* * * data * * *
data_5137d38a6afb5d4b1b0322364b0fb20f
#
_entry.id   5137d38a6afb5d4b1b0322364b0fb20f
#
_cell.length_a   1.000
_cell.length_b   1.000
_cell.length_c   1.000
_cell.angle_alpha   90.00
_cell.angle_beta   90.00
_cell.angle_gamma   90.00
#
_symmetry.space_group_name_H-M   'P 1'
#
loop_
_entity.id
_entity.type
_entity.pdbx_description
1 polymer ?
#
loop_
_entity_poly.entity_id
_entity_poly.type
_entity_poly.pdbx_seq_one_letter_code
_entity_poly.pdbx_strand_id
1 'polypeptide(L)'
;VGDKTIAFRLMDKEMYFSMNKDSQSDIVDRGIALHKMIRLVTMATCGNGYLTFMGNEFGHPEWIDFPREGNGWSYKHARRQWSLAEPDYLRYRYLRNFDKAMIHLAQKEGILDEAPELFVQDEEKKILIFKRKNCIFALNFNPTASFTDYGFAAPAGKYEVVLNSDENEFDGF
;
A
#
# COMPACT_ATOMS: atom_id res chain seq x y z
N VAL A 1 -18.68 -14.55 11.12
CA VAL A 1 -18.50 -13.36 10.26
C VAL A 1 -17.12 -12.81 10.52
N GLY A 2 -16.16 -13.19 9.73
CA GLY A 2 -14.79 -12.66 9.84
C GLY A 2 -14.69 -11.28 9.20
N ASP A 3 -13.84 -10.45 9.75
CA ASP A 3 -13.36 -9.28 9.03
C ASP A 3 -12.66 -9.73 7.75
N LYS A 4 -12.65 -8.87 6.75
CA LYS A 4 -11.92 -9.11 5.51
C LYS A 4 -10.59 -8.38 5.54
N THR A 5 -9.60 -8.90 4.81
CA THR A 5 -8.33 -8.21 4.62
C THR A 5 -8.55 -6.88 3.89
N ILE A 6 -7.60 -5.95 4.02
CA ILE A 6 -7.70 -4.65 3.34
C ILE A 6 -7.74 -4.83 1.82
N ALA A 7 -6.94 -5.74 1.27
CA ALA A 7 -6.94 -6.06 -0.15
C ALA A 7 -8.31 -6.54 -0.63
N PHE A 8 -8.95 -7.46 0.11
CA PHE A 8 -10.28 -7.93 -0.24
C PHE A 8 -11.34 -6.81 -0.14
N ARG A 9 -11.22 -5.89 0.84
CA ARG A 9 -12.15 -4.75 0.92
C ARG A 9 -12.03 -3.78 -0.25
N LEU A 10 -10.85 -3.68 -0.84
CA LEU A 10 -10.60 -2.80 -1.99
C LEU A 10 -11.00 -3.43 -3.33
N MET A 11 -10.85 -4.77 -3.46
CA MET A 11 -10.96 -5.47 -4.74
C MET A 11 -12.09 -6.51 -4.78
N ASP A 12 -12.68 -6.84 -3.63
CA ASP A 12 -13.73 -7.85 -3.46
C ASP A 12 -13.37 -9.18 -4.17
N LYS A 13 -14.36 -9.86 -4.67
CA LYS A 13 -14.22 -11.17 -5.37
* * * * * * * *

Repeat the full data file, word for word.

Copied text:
data_5137d38a6afb5d4b1b0322364b0fb20f
#
_entry.id   5137d38a6afb5d4b1b0322364b0fb20f
#
_cell.length_a   1.000
_cell.length_b   1.000
_cell.length_c   1.000
_cell.angle_alpha   90.00
_cell.angle_beta   90.00
_cell.angle_gamma   90.00
#
_symmetry.space_group_name_H-M   'P 1'
#
loop_
_entity.id
_entity.type
_entity.pdbx_description
1 polymer ?
#
loop_
_entity_poly.entity_id
_entity_poly.type
_entity_poly.pdbx_seq_one_letter_code
_entity_poly.pdbx_strand_id
1 'polypeptide(L)'
;VGDKTIAFRLMDKEMYFSMNKDSQSDIVDRGIALHKMIRLVTMATCGNGYLTFMGNEFGHPEWIDFPREGNGWSYKHARRQWSLAEPDYLRYRYLRNFDKAMIHLAQKEGILDEAPELFVQDEEKKILIFKRKNCIFALNFNPTASFTDYGFAAPAGKYEVVLNSDENEFDGF
;
A
#
# COMPACT_ATOMS: atom_id res chain seq x y z
N VAL A 1 -18.68 -14.55 11.12
CA VAL A 1 -18.50 -13.36 10.26
C VAL A 1 -17.12 -12.81 10.52
N GLY A 2 -16.16 -13.19 9.73
CA GLY A 2 -14.79 -12.66 9.84
C GLY A 2 -14.69 -11.28 9.20
N ASP A 3 -13.84 -10.45 9.75
CA ASP A 3 -13.36 -9.28 9.03
C ASP A 3 -12.66 -9.73 7.75
N LYS A 4 -12.65 -8.87 6.75
CA LYS A 4 -11.92 -9.11 5.51
C LYS A 4 -10.59 -8.38 5.54
N THR A 5 -9.60 -8.90 4.81
CA THR A 5 -8.33 -8.21 4.62
C THR A 5 -8.55 -6.88 3.89
N ILE A 6 -7.60 -5.95 4.02
CA ILE A 6 -7.70 -4.65 3.34
C ILE A 6 -7.74 -4.83 1.82
N ALA A 7 -6.94 -5.74 1.27
CA ALA A 7 -6.94 -6.06 -0.15
C ALA A 7 -8.31 -6.54 -0.63
N PHE A 8 -8.95 -7.46 0.11
CA PHE A 8 -10.28 -7.93 -0.24
C PHE A 8 -11.34 -6.81 -0.14
N ARG A 9 -11.22 -5.89 0.84
CA ARG A 9 -12.15 -4.75 0.92
C ARG A 9 -12.03 -3.78 -0.25
N LEU A 10 -10.85 -3.68 -0.84
CA LEU A 10 -10.60 -2.80 -1.99
C LEU A 10 -11.00 -3.43 -3.33
N MET A 11 -10.85 -4.77 -3.46
CA MET A 11 -10.96 -5.47 -4.74
C MET A 11 -12.09 -6.51 -4.78
N ASP A 12 -12.68 -6.84 -3.63
CA ASP A 12 -13.73 -7.85 -3.46
C ASP A 12 -13.37 -9.18 -4.17
N LYS A 13 -14.36 -9.86 -4.67
CA LYS A 13 -14.22 -11.17 -5.37